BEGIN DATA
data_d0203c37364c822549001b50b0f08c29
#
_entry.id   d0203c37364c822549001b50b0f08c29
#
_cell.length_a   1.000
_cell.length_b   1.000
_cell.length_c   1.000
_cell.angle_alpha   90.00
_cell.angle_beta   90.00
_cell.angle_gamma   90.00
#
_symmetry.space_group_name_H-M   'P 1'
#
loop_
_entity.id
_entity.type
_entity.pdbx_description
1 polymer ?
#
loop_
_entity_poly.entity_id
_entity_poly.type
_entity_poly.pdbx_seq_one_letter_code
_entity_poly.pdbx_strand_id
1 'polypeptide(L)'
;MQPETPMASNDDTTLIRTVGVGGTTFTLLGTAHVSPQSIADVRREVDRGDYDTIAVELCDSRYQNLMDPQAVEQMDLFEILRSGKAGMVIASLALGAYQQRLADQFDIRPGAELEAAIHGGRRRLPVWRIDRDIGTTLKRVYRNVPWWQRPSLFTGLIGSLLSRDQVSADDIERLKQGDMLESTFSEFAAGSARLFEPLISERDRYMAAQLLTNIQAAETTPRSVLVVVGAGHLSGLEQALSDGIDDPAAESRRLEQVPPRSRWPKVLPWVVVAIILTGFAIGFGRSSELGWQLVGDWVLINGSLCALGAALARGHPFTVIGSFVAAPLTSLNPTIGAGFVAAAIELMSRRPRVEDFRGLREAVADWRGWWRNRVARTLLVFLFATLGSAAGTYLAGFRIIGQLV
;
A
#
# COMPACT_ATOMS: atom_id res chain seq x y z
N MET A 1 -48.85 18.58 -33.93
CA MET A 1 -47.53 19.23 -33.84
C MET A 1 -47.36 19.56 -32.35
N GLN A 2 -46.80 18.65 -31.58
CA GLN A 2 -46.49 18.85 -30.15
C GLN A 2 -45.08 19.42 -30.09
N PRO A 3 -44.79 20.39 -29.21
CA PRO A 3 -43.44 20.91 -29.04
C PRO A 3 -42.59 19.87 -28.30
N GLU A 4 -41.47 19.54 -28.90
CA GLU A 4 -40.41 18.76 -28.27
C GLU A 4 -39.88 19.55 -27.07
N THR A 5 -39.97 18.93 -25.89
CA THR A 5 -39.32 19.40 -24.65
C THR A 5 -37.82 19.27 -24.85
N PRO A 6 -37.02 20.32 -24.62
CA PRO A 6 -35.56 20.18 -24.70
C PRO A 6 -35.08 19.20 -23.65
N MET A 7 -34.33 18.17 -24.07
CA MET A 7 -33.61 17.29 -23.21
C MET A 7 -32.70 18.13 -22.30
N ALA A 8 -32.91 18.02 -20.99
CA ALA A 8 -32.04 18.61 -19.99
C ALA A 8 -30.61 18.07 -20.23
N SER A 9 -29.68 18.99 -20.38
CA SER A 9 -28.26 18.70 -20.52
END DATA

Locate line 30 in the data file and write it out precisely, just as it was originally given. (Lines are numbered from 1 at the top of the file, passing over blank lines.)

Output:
# COMPACT_ATOMS: atom_id res chain seq x y z